New antibody insecticide targets malaria mosquito
Malaria is a cruel and disabling disease that targets victims of all ages. Even now, it is estimated to kill one child every minute. Recent progress in halting the spread of the disease has hinged on the use of insecticide-treated bed nets and spraying programmes that target the insect that spreads the disease, the African malaria mosquito (Anopheles gambiae). However, the insects are fighting back, developing resistance to insecticides such as pyrethroid that control their numbers, forcing Brian Foy and Jacob Meyers from Colorado State University to think of alternative control strategies. Wondering if they could defeat the mosquitoes by developing a new insecticide, the duo decided to try to make blood meals toxic for mosquitoes. They decided to test whether antibodies targeted at a key component of the malaria mosquito's nervous system could be fed to the insects in a blood meal to kill them.
Identifying a glutamate gated chloride channel (the mosquito glutamate gated chloride channel - AgGluCl), which is an essential component of the insect's nervous system, to be the target of their novel strategy the duo decided to generate antibodies that specifically targeted a portion of the protein that is exposed on the surface of nerves to try to exterminate the disease carriers. However, Meyers admits that the strategy was risky. 'Antibodies against a single mosquito antigen have never been shown to have mosquitocidal properties before and the majority of previous research had focused on midgut antigens, while we were targeting a neuronal antigen expressed only in tissues found outside of the midgut', he says.
Injecting rabbits with a tiny portion of the surface of the AgGluCl protein channel, Meyers waited for the rabbits' immune systems to kick in and begin producing antibodies tailored to the channel. Then he collected the antibodies, mixed them with fresh blood and fed the tasty mixture to malaria mosquitoes and two other disease carrying species; yellow fever mosquitoes and West Nile virus mosquitoes.
Frustratingly, neither the yellow fever nor West Nile virus mosquitoes responded to the spiked blood. However, significant numbers of the malaria mosquitoes expired after the blood/antibody cocktail, with the highest antibody doses killing over 90% of the insects within a day. And when Meyers and Meg Gray tested why the yellow fever and western encephalitis mosquitoes had been immune to the antibody snack, they found that the antibodies could not pass across the yellow fever- or West Nile virus mosquitoes' guts into the hemolymph, while the antibodies passed into the haemolymph of the malaria carrying mosquitoes with ease.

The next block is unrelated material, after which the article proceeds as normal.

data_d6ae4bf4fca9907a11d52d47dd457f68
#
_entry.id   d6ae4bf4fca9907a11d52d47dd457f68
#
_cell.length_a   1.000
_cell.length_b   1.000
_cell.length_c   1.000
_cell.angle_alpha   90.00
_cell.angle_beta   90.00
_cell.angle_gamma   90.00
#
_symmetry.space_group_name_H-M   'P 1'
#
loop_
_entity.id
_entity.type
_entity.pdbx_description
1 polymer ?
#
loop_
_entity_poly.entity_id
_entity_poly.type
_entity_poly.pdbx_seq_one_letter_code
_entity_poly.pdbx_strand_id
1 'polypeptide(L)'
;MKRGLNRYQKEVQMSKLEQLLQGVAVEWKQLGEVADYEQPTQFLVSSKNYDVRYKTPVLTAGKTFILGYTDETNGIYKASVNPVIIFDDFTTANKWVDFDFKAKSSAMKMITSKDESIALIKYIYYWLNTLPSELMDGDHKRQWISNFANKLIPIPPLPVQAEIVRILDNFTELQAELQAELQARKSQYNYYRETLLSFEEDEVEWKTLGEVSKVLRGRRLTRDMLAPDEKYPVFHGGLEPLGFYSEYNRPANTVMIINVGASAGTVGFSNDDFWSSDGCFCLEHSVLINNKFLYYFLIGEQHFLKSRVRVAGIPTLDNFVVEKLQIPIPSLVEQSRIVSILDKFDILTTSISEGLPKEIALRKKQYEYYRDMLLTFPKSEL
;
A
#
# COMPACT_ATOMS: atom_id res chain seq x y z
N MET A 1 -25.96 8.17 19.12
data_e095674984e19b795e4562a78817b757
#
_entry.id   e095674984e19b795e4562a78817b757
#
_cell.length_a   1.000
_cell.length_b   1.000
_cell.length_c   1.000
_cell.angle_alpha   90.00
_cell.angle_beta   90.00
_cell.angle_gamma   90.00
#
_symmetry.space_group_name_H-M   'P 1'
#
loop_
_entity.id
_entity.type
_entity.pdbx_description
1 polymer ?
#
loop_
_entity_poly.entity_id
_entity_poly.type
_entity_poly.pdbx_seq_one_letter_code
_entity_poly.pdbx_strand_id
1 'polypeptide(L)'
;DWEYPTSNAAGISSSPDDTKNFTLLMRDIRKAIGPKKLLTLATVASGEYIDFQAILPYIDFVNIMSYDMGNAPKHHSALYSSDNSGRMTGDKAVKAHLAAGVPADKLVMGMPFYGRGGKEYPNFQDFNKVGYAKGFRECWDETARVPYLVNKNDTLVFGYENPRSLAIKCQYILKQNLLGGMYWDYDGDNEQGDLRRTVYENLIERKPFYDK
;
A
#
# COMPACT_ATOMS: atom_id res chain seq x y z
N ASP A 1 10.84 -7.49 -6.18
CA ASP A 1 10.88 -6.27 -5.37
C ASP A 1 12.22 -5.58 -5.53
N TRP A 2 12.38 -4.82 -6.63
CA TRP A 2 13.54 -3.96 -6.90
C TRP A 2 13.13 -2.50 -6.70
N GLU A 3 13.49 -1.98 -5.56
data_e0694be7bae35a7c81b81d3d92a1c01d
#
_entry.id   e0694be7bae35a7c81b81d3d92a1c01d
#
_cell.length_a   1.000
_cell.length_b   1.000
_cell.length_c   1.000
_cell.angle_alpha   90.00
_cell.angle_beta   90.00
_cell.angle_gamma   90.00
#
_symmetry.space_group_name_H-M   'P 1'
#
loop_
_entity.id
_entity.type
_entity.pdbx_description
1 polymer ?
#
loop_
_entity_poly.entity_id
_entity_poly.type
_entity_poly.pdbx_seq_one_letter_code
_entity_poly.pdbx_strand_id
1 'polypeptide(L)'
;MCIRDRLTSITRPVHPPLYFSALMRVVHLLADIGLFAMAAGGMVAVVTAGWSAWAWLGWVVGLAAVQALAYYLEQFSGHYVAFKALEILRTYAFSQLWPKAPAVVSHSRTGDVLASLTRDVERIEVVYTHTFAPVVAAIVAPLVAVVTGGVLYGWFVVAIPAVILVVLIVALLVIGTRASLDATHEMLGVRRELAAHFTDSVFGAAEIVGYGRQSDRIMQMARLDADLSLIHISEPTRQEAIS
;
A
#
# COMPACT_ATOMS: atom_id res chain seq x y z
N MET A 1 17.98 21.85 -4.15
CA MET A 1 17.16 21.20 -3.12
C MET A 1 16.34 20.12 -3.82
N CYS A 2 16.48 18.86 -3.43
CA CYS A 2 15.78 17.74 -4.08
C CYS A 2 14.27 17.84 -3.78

Intrigued by the antibodies' mode of action, Meyers fed the insects a blood meal laced with the antibodies and a lethal dose of Ivermectin, an insecticide that also targets the AgGluCl protein channel, and monitored their survival to find out more about how the antibody may destroy the insects. Remarkably the insects fed Ivermectin with the antibodies survived much better than insects fed Ivermectin alone. 'We believe that Ivermectin is able to bind to AgGluCl, but the antibody keeps the channel from opening and becoming active', says Meyers.
Having shown that antibodies targeted to the glutamate gated chloride channel in blood meals can be effective insecticides, Meyers and Foy are keen to find out if antibody-laced blood meals are equally deadly in real life. 'The next step... is to immunize cattle against the AgGluCl antigen and directly feed An. gambiae on the immunized cattle in the lab', explains Meyers. And if the strategy proves successful, Meyers envisages a large scale cattle immunisation program as part of a combined attack on the parasite. 'Cattle are a major blood meal source for multiple malaria vectors,' he says, explaining that any malaria-harbouring mosquito that consumed blood carrying the toxic antibodies during the malaria parasite's incubation period would die, disrupting transmission of the disease and offering hope of a malaria-free future for generations to come.